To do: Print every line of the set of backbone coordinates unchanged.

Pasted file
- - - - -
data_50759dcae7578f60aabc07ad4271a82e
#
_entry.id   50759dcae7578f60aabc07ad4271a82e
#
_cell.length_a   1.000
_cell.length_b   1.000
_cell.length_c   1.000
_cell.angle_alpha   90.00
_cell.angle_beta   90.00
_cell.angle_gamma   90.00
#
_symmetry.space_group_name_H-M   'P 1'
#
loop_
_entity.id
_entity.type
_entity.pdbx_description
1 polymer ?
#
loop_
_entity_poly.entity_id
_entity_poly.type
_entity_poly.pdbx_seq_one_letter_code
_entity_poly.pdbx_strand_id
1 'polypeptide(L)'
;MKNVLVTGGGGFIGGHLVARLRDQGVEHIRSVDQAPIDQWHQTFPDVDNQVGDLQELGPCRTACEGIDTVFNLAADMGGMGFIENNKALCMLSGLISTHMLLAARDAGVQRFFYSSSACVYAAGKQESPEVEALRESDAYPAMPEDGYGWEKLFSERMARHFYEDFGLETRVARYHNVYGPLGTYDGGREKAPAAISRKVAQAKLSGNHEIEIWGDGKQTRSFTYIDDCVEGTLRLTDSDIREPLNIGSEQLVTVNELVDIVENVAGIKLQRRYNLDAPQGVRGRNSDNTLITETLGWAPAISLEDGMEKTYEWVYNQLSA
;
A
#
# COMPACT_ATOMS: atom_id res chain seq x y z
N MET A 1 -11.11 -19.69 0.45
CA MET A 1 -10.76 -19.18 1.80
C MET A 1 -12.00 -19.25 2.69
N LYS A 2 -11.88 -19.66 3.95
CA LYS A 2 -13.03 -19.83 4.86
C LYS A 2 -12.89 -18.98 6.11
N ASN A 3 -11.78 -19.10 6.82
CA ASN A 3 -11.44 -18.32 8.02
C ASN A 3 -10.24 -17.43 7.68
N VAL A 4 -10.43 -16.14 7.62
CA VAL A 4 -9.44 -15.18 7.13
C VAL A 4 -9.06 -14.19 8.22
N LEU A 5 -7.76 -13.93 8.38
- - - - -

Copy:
data_50759dcae7578f60aabc07ad4271a82e
#
_entry.id   50759dcae7578f60aabc07ad4271a82e
#
_cell.length_a   1.000
_cell.length_b   1.000
_cell.length_c   1.000
_cell.angle_alpha   90.00
_cell.angle_beta   90.00
_cell.angle_gamma   90.00
#
_symmetry.space_group_name_H-M   'P 1'
#
loop_
_entity.id
_entity.type
_entity.pdbx_description
1 polymer ?
#
loop_
_entity_poly.entity_id
_entity_poly.type
_entity_poly.pdbx_seq_one_letter_code
_entity_poly.pdbx_strand_id
1 'polypeptide(L)'
;MKNVLVTGGGGFIGGHLVARLRDQGVEHIRSVDQAPIDQWHQTFPDVDNQVGDLQELGPCRTACEGIDTVFNLAADMGGMGFIENNKALCMLSGLISTHMLLAARDAGVQRFFYSSSACVYAAGKQESPEVEALRESDAYPAMPEDGYGWEKLFSERMARHFYEDFGLETRVARYHNVYGPLGTYDGGREKAPAAISRKVAQAKLSGNHEIEIWGDGKQTRSFTYIDDCVEGTLRLTDSDIREPLNIGSEQLVTVNELVDIVENVAGIKLQRRYNLDAPQGVRGRNSDNTLITETLGWAPAISLEDGMEKTYEWVYNQLSA
;
A
#
# COMPACT_ATOMS: atom_id res chain seq x y z
N MET A 1 -11.11 -19.69 0.45
CA MET A 1 -10.76 -19.18 1.80
C MET A 1 -12.00 -19.25 2.69
N LYS A 2 -11.88 -19.66 3.95
CA LYS A 2 -13.03 -19.83 4.86
C LYS A 2 -12.89 -18.98 6.11
N ASN A 3 -11.78 -19.10 6.82
CA ASN A 3 -11.44 -18.32 8.02
C ASN A 3 -10.24 -17.43 7.68
N VAL A 4 -10.43 -16.14 7.62
CA VAL A 4 -9.44 -15.18 7.13
C VAL A 4 -9.06 -14.19 8.22
N LEU A 5 -7.76 -13.93 8.38